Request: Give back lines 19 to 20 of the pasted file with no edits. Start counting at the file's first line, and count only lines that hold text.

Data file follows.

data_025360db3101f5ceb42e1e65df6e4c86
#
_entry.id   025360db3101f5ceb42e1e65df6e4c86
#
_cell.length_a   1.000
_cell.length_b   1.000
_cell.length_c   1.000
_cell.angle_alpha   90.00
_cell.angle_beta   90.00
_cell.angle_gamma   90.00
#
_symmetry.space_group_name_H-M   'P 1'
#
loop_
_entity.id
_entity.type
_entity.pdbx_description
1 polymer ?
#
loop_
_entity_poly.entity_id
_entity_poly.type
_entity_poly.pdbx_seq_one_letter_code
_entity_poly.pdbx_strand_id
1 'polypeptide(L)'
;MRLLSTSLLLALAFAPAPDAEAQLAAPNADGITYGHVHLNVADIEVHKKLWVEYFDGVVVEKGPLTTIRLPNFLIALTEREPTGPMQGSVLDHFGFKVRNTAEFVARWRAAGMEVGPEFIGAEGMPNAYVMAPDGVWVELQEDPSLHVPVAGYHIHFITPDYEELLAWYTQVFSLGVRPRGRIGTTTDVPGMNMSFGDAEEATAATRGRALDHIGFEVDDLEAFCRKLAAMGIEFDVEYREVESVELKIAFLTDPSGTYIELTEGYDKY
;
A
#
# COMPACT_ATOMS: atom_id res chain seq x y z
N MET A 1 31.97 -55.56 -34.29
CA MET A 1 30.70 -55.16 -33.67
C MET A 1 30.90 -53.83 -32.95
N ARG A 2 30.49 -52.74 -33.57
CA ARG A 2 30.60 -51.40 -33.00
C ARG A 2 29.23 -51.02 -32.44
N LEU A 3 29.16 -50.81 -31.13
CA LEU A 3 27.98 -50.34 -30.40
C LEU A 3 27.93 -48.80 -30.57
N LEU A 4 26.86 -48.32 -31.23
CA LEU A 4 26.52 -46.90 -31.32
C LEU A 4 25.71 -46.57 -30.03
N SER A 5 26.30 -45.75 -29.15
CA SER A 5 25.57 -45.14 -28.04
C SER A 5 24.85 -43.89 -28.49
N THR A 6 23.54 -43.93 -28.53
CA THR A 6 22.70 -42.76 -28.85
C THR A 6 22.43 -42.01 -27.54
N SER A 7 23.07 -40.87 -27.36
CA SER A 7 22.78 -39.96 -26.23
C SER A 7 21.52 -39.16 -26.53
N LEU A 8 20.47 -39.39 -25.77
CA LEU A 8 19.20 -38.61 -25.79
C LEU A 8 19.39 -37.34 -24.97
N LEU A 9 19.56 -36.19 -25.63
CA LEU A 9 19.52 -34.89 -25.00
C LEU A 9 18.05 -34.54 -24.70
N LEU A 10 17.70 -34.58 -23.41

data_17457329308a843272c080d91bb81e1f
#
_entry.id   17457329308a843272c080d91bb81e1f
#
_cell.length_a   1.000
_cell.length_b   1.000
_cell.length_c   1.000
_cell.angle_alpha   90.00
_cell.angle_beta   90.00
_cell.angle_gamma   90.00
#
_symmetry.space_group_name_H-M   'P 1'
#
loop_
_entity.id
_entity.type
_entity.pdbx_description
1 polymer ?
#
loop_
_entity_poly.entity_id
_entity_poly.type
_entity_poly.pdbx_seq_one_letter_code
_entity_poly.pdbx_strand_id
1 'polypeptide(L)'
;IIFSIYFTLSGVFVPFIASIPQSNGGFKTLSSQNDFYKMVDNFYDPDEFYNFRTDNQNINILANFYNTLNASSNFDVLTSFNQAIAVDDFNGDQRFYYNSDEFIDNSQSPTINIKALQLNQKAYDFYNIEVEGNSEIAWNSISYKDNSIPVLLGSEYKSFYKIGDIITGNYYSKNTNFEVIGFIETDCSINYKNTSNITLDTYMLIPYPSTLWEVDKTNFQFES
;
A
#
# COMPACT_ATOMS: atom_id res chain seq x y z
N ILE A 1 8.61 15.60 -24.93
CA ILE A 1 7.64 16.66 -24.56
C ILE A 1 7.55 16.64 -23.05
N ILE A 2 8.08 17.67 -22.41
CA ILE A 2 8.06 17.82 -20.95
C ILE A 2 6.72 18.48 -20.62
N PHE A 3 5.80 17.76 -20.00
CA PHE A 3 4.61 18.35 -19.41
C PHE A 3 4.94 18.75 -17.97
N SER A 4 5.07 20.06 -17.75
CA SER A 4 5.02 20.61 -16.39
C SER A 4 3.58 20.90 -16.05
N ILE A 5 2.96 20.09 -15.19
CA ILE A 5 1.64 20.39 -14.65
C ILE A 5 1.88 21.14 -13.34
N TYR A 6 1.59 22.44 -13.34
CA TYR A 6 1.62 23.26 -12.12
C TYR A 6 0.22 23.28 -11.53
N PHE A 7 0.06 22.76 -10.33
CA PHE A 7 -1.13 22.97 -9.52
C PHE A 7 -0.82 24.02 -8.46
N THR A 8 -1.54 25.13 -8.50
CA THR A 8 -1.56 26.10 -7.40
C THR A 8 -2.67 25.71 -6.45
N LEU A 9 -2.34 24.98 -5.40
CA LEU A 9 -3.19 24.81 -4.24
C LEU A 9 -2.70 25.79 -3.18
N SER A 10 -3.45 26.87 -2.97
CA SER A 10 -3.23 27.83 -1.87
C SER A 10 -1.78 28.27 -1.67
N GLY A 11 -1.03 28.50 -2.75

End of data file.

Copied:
#
loop_